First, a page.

In an aged care facility, losing the ability to communicate can be one of the most challenging problems for the people living with dementia and their carers. Therefore, observation and listening skills should be followed by the nurses to be able to understand the language and problems of expression (Ericsson, Kjellström & Hellström, 2011). Mandatory Workplace training and in-service education should be prioritized at least once a month to develop the care provider’s communication skills assessing and problem-solving skills (Cohen, Hatchett & Eastridge, 2008). when effective communication lacks, elderly patients usually feel threatened and thus end up withholding information that might be crucial for care. It’s important for caregivers to establish a good, Polite, and friendly relationship with their elderly patient. Allowing the patient enough time to talk and paying attention to their concerns can help improve their care and collaboration. In adopting a person-centred approach to communicating with older adults, it is necessary to get to know the person as an individual and ensure communication meets their needs and abilities. Not only this, job satisfaction of the staff should also be prioritized as it is linked with staff turnover, burnout, staff shortage, and time management (Akkerman, Kef & Meininger, 2017). Effective communication is essential in nursing practice and requires professional competence and engagement. (Daly, 2017). Similarly, When the care provider model positive communication behaviour and makes a core part of caring culture, they should be encouraged, evaluated, and praised to empower them. There should be a provision of rewarding, verbal complementation, and appreciation (Hsu et al. 2015). On the other hand, regular meeting and receiving feedback from patients and staffs should be emphasized so that necessary changes can be made to enhance communication among patients and staff (Boscart 2008). The family members should be encouraged to share their thoughts and ideas and their experiences with the staffs so that the staffs could step the necessary actions for the betterment of patients living. In fact, effective communication should be reinforced from entry level to executive management so that the organization culture (aged care facility) is better equipped to provide quality and compassionate care.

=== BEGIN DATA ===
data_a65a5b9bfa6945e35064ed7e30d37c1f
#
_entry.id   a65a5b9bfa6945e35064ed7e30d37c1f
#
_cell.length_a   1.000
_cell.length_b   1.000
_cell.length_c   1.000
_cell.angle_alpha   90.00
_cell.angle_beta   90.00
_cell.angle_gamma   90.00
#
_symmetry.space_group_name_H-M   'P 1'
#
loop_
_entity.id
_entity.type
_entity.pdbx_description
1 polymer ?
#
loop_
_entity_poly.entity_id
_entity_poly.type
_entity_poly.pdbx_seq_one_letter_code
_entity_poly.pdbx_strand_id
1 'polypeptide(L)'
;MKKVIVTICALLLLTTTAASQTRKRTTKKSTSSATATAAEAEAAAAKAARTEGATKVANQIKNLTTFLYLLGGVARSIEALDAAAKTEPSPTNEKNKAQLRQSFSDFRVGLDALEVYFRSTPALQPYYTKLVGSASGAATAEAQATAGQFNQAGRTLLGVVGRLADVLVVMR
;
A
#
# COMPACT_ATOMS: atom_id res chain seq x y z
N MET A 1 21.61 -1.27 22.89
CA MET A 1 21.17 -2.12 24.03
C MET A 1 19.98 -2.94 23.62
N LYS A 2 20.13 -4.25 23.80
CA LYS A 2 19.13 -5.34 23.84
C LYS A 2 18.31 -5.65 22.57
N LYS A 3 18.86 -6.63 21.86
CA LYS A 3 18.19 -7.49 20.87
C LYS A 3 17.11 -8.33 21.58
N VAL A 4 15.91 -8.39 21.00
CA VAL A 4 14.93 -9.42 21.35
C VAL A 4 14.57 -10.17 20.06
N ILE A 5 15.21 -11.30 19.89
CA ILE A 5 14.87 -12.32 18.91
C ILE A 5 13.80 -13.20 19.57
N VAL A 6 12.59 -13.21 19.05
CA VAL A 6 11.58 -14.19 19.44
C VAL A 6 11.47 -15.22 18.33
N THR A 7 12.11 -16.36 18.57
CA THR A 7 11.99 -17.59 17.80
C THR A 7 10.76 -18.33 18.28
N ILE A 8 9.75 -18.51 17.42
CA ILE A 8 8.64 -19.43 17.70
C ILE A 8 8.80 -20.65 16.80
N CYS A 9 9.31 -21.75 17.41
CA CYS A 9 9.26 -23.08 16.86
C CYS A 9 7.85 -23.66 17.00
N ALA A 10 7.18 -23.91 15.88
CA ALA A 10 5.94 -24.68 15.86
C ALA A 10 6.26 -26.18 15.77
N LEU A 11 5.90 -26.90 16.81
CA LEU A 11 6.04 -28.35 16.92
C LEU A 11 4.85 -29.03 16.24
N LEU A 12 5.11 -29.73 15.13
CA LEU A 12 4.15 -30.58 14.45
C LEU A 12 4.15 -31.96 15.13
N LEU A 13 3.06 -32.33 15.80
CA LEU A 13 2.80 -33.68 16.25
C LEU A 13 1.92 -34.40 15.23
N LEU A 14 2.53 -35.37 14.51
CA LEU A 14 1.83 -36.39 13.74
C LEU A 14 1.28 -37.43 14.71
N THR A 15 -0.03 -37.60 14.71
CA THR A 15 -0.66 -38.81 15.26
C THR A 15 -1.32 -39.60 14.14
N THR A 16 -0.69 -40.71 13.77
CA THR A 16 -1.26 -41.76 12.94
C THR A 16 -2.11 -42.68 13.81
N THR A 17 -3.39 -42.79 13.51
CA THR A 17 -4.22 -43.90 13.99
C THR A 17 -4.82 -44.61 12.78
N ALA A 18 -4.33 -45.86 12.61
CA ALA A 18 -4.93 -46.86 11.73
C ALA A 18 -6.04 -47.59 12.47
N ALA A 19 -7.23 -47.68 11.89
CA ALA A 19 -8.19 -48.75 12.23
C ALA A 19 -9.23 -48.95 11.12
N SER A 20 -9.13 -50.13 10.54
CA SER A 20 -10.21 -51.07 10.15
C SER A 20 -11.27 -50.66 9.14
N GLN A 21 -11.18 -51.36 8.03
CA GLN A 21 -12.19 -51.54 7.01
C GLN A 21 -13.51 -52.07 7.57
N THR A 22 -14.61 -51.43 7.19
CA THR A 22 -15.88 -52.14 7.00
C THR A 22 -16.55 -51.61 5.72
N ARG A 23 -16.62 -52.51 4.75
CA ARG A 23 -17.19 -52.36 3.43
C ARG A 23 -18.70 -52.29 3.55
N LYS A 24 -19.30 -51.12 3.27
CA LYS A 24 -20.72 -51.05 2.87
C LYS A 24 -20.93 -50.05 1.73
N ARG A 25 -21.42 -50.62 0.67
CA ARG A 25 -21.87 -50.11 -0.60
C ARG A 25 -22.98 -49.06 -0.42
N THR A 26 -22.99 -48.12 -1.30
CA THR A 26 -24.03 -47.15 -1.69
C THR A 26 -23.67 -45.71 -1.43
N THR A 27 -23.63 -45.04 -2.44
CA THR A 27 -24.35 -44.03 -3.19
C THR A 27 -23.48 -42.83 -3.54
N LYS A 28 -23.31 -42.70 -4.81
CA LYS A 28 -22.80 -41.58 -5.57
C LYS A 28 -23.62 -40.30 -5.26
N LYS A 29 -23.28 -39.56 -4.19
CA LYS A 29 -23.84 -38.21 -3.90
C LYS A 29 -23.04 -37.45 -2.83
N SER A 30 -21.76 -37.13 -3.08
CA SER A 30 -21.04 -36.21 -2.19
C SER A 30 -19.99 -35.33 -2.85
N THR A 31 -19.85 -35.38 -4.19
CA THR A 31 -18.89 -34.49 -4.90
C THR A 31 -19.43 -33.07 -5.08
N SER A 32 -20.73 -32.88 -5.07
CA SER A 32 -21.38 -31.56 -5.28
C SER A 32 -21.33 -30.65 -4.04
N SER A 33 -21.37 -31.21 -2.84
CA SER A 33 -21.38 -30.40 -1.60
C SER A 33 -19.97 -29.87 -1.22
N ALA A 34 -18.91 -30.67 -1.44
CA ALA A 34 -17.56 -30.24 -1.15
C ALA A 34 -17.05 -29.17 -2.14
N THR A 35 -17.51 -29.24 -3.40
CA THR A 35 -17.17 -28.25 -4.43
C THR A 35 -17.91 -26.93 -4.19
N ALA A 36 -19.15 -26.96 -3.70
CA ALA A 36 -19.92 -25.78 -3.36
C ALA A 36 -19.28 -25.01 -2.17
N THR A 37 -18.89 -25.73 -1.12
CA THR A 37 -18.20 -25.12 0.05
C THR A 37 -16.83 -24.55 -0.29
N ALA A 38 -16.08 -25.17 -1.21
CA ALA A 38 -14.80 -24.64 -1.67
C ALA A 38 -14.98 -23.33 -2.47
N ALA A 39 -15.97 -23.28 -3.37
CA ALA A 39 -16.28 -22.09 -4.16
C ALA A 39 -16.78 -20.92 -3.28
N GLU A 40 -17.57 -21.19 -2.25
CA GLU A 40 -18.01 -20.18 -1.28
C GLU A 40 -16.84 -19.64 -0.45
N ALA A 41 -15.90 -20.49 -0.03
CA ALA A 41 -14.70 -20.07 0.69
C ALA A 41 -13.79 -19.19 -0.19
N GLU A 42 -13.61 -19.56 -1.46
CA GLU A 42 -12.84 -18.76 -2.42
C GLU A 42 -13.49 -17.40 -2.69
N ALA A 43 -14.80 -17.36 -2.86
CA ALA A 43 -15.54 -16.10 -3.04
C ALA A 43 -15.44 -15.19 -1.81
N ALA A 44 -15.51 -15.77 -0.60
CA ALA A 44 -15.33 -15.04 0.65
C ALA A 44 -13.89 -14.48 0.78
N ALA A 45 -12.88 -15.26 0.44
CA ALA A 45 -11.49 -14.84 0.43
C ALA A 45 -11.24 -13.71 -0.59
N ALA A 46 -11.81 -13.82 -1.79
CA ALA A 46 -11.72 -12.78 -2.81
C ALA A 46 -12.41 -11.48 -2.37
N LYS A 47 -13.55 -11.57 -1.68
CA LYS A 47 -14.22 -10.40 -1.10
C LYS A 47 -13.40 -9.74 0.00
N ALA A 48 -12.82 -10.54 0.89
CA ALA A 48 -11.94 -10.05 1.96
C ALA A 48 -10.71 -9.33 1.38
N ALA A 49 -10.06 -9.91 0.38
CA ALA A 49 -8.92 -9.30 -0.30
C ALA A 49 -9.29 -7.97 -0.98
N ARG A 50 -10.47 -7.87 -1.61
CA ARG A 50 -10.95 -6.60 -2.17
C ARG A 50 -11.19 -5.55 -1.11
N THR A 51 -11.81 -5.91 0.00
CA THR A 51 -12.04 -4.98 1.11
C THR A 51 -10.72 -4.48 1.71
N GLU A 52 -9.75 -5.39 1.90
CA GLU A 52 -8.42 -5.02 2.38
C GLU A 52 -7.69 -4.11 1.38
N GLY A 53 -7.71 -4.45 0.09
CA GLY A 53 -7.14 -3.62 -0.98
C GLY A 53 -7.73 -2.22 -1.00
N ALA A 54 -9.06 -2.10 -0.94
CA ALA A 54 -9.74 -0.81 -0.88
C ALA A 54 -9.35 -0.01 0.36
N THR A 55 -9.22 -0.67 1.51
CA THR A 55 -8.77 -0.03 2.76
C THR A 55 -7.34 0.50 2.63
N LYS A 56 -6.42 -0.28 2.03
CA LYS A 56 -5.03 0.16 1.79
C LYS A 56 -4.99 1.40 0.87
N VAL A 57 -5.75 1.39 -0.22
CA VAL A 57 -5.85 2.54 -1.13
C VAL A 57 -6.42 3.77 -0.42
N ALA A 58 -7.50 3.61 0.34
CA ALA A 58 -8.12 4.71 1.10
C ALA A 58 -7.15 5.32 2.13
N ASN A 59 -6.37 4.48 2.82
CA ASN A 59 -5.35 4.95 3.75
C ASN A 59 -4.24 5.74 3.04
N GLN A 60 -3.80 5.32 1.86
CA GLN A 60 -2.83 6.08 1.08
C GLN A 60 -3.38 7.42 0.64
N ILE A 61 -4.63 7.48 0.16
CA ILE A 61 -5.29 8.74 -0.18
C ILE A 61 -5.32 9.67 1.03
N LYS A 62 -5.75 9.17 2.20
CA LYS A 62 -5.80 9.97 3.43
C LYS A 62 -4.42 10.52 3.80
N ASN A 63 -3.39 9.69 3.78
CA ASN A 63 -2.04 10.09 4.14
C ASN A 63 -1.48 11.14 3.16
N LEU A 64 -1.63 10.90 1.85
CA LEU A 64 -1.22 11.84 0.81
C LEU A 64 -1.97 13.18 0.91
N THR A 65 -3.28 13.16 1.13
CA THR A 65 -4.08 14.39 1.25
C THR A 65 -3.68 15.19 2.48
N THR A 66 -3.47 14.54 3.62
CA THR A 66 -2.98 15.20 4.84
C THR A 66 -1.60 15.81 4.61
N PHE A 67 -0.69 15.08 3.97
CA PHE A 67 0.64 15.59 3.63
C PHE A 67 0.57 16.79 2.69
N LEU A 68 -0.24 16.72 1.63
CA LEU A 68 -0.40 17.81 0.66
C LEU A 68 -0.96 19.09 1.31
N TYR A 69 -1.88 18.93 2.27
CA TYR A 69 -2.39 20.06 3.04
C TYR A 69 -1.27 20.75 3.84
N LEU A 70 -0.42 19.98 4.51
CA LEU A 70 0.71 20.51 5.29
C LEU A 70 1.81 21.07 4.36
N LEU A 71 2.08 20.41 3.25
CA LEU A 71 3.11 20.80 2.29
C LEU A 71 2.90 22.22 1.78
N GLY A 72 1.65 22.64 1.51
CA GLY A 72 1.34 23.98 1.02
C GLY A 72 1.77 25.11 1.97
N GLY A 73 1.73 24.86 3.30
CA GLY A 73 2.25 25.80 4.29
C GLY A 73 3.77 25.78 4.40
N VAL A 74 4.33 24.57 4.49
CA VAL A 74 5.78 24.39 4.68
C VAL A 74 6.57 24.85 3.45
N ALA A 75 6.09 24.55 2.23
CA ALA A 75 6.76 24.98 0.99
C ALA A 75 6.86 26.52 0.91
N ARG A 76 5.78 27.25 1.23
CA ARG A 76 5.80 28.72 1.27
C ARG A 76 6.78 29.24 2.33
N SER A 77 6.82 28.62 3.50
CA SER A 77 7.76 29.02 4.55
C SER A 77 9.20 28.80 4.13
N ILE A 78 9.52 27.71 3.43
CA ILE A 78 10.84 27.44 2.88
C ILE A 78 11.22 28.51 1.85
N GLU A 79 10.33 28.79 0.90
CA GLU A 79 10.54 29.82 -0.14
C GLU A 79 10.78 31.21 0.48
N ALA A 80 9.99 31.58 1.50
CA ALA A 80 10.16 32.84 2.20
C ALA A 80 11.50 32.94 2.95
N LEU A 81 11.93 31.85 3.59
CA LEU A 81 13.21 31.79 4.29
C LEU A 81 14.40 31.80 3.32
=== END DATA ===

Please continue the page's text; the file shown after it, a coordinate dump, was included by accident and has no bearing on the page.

Workplace culture is experiencing various challenges and changes in the aged care setting. Absence of changing distressing working culture leads in negative patient outcome, dissatisfaction in patient and staff, and caring culture cannot be established. Analysis of the issues, setting shared goal and planning involving the health team members, patient, and their family, and the organizational team members are essential to work in a team to establish a caring workplace culture. The aged care facility is changing and improving to provide quality and compassionate care for the elderly through awareness. Evidenced-based practice and updated ways of caring alternatives should be followed to adopt the changing process of provided care. Person-centred care with effective and open communication must be put at the frontline to enable a caring culture to remain in any health care organization.